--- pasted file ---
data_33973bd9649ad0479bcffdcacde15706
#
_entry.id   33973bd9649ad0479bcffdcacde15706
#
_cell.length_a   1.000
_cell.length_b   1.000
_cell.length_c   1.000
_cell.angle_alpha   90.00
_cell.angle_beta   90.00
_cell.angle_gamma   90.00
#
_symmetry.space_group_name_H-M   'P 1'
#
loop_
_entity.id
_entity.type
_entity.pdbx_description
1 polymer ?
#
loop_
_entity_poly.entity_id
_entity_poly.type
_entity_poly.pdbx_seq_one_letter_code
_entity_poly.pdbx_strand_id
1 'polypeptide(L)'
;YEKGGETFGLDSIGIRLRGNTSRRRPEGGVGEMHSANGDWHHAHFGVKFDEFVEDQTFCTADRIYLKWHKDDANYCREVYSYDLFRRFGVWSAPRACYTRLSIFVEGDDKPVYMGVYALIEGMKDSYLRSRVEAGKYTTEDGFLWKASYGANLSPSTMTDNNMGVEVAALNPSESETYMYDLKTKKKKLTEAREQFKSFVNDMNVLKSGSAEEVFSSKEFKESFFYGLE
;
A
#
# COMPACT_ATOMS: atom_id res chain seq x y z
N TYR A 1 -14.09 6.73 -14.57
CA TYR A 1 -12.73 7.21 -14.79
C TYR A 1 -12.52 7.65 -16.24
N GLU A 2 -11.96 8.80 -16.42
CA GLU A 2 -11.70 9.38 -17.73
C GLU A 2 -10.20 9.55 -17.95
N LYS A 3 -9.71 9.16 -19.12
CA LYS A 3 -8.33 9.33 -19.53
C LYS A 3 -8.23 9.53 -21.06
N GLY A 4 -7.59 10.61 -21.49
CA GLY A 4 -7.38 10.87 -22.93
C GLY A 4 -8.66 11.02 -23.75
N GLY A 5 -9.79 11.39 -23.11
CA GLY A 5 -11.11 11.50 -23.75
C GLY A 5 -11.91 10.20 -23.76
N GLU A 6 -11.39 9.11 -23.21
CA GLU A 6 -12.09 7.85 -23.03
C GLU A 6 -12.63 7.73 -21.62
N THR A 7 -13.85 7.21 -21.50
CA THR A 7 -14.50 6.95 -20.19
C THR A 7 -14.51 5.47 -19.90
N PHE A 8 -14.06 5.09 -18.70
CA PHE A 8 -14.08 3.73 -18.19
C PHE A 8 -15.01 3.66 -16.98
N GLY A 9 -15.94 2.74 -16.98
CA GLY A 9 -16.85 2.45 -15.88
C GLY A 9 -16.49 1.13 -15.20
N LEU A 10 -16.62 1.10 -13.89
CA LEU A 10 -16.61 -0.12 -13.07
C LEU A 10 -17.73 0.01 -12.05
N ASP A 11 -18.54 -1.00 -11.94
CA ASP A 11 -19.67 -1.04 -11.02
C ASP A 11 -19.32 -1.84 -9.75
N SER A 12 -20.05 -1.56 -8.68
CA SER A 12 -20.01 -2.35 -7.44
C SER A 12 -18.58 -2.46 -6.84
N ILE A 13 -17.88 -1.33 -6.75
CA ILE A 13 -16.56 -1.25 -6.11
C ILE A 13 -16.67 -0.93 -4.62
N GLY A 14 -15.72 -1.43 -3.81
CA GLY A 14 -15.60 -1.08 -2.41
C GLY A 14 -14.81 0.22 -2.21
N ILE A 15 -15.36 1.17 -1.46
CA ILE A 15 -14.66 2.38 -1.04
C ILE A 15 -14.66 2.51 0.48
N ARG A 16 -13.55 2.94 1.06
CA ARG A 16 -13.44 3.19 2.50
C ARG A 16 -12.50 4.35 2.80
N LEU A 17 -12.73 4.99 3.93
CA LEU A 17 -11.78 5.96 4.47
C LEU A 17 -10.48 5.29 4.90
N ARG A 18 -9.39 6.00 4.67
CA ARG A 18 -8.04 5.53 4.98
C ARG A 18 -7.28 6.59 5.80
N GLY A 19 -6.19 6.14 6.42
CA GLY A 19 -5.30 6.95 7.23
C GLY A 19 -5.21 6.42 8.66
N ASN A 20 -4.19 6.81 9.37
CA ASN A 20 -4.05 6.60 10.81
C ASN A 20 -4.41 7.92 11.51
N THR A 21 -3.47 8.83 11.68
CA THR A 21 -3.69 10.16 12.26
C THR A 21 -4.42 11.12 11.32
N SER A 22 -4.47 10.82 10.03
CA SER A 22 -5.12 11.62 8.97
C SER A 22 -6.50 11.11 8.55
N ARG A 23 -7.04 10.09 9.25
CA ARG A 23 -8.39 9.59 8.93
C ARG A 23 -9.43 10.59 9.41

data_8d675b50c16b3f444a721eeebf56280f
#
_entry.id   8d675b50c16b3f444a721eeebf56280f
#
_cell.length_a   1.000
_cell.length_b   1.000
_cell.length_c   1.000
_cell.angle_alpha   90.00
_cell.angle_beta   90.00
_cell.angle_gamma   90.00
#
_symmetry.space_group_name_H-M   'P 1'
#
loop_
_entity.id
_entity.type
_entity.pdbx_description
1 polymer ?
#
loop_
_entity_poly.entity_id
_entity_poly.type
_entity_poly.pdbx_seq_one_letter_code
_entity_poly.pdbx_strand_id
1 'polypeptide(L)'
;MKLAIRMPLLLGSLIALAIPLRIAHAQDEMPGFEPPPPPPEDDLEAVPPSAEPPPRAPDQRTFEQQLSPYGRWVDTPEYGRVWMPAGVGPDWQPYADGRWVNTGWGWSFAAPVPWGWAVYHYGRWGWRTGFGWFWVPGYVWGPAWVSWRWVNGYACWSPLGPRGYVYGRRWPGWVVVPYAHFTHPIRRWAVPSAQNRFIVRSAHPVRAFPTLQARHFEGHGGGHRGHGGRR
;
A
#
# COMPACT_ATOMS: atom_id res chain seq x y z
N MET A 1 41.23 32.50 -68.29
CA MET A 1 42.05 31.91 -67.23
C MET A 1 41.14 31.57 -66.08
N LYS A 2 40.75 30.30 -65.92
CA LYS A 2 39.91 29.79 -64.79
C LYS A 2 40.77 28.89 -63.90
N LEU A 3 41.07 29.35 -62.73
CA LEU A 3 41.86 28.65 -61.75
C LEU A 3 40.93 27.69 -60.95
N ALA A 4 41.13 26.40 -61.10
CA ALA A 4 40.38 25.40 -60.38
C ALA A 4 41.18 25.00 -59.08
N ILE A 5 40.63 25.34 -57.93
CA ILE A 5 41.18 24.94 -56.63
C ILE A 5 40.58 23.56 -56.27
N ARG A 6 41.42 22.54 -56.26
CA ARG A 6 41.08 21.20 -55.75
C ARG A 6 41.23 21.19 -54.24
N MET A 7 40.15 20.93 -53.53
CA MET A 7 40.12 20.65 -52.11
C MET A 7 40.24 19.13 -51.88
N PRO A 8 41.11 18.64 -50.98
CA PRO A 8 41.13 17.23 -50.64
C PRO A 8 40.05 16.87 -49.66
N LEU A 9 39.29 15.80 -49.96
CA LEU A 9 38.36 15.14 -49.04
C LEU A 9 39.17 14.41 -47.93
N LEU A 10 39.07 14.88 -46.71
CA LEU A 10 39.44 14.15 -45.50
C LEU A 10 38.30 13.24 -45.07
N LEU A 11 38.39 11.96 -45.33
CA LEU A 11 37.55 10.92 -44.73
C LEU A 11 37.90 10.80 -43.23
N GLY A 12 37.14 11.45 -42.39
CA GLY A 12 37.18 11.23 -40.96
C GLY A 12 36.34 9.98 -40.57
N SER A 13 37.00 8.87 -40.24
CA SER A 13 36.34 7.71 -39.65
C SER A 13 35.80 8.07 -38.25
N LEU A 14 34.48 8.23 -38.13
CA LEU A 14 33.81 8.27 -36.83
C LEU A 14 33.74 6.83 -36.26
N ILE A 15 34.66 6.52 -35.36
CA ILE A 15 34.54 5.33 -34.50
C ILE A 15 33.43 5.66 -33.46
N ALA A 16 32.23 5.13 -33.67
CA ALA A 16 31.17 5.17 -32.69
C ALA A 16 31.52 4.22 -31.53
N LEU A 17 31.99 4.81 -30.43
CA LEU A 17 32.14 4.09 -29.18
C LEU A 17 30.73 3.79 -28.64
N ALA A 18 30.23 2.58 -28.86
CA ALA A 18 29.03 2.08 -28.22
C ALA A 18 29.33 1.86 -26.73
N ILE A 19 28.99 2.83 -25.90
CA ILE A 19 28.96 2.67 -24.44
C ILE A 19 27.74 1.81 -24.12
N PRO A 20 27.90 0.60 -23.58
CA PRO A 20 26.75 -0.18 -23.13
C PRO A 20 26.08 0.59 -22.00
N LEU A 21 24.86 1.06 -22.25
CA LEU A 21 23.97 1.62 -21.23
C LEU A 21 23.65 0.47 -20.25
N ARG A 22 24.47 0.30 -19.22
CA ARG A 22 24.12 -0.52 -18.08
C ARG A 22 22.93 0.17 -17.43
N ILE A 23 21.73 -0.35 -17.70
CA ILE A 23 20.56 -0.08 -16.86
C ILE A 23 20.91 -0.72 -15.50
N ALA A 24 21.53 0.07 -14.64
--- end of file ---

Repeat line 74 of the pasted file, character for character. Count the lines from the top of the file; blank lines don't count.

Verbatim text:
CA ILE A 15 -14.66 2.38 -1.04